3) From copies of a book on Thomas Becon and his Collected Works, sent byJim Beken, containing a sketch of the life of Thomas, and some of hiswritings - (I need more info on the author, etc.)
"Robert Wysdom, or Wisdom, was minister of St. Catherine's, inLothbury, and a laborious preacher of the truth; he was compelled torecant, with Becon, in 1544." [He and Becon were friends].
"When Edward VI came to the throne, the people of Canterbury wereparticularly opposed to the Reformation. This induced Cranmer to place inthat city SIX PREACHERS, distinguished for their piety and learning.Becon was one of them, and from the numerous sufferers for the truthamong the inhabitants during the reign of Queen Mary [Bloody Mary, whohad tried to reestablish Catholicism as the dominant religion, torturingand burning many Protestants at the stake], their labours appear to havebeen made useful to many. Becon was also chaplain to the protectorSomerset, and for some time an inmate in his family at Sheen. Of thedeath of this nobleman, Becon spoke thus in his epistle to the persecutedsufferers for the gospel in England '...Edward, duke of Somerset, who, inthe time of his protectorship, so banished idolatry...and brought inagain God's true religion...Was not the ungentle handling of him, and theunrighteous thrusting him out of office, and afterwards the cruelmurdering of him...a token of God's anger against us?...I pass over manyothers and ...come unto that which is most lamentable....the death of ourmost godly prince and christian king, Edward the sixth...that earnestdestroyer of false religion...was not the taking away of him a sure signand an evident token that some great evil hung over this realm ofEngland?'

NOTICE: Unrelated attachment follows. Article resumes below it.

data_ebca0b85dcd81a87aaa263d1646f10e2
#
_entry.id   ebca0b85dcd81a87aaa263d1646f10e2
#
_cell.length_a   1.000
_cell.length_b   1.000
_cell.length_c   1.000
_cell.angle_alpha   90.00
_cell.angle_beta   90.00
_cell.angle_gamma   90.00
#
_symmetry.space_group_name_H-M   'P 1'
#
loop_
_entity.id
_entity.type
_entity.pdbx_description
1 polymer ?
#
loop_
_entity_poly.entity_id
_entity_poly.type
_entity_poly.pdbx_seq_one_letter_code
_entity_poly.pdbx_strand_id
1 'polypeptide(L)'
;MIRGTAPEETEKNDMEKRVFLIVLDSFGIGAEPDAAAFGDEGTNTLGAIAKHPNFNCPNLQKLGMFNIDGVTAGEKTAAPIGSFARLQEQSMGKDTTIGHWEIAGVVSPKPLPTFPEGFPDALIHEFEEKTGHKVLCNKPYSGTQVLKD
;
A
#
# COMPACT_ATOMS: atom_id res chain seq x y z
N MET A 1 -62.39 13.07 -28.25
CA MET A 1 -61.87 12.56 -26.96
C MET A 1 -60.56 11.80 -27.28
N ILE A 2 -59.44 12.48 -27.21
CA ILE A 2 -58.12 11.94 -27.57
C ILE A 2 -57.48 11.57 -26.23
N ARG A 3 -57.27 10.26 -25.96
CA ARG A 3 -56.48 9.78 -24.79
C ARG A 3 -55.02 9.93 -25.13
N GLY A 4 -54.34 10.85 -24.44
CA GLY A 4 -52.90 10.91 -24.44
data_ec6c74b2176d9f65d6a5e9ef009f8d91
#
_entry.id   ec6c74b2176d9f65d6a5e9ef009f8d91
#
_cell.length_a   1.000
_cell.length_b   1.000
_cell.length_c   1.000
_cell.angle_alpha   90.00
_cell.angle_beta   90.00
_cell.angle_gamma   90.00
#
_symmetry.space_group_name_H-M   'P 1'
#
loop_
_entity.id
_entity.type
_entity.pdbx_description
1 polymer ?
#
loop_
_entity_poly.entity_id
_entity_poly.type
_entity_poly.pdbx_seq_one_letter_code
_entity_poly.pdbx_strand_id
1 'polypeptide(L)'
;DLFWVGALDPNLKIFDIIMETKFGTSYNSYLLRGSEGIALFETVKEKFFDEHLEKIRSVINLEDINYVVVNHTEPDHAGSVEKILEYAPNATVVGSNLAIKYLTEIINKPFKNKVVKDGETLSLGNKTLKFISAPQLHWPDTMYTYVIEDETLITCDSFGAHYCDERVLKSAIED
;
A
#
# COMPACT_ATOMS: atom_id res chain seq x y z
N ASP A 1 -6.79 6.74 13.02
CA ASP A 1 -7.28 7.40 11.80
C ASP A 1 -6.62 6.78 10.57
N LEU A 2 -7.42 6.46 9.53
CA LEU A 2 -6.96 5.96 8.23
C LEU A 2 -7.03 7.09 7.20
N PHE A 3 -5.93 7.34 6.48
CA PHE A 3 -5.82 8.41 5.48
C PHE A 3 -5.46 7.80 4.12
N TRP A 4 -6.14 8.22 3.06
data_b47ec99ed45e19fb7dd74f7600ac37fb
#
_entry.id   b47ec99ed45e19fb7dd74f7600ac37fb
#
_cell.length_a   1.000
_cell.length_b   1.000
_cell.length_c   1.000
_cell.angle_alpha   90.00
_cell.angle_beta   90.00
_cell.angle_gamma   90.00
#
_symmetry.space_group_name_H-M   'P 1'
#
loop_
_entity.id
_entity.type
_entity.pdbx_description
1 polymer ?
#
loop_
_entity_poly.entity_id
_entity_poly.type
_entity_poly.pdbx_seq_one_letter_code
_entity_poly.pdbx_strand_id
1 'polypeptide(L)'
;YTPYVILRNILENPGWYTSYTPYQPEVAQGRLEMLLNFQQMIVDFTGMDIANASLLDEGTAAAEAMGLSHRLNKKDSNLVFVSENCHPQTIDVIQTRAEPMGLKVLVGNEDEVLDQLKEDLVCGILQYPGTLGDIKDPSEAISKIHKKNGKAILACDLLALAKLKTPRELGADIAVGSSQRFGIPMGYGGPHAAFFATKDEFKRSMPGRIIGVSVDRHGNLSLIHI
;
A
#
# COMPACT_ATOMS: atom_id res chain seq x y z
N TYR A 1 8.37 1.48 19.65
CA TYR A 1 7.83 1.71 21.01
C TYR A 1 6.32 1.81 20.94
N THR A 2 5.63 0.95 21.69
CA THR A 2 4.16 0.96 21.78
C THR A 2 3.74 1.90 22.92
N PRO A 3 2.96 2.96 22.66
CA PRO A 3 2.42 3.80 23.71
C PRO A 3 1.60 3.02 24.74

That Becon was an eminent preacher of the reformed doctrines appearsfrom his having been committed to the TOWER, with Bradford and Vernon,within a fortnight of the accession of queen Mary. He was at that timerector of St. Stephen's, Walbrook, in the city of London. After a severeimprisonment of seven months, he was released, but was deprived of hisliving by the early proceedings of the queen against the married clergy;it is indeed most surprising that he should have been liberated, whilemany persons far less distinguished as preachers of the truth, weredetained in prison under different pretences until popery was fullyrestored, when they were burned. These early proceedings, however, warnedhim of his danger, and after remaining in concealment for some time, heescaped to the continent, where he continued till the death of queenMary. [Jim Beken notes that Thomas "...fled Norfolk and hid in Kent inthe mid 1500's. Jim has followed the generations across Kent since thenfrom Canterbury in the East, eventually to London and surrounding areasin mid-Kent. There are still Beacon families living in North Kent, and afew Beeken families in mid-Kent. He has met and knows most of them. TheBeken's have now gone from the county, the last being his Aunt BerthaBeken who died in Ramgate, Kent 1988. Jim tells us there are nearly 20variations of the spelling of the name. He also states that he has beenin touch with descendants in England, Scotland, Canada, Australia,U.S.A., and New Zealand, both north and south islands.)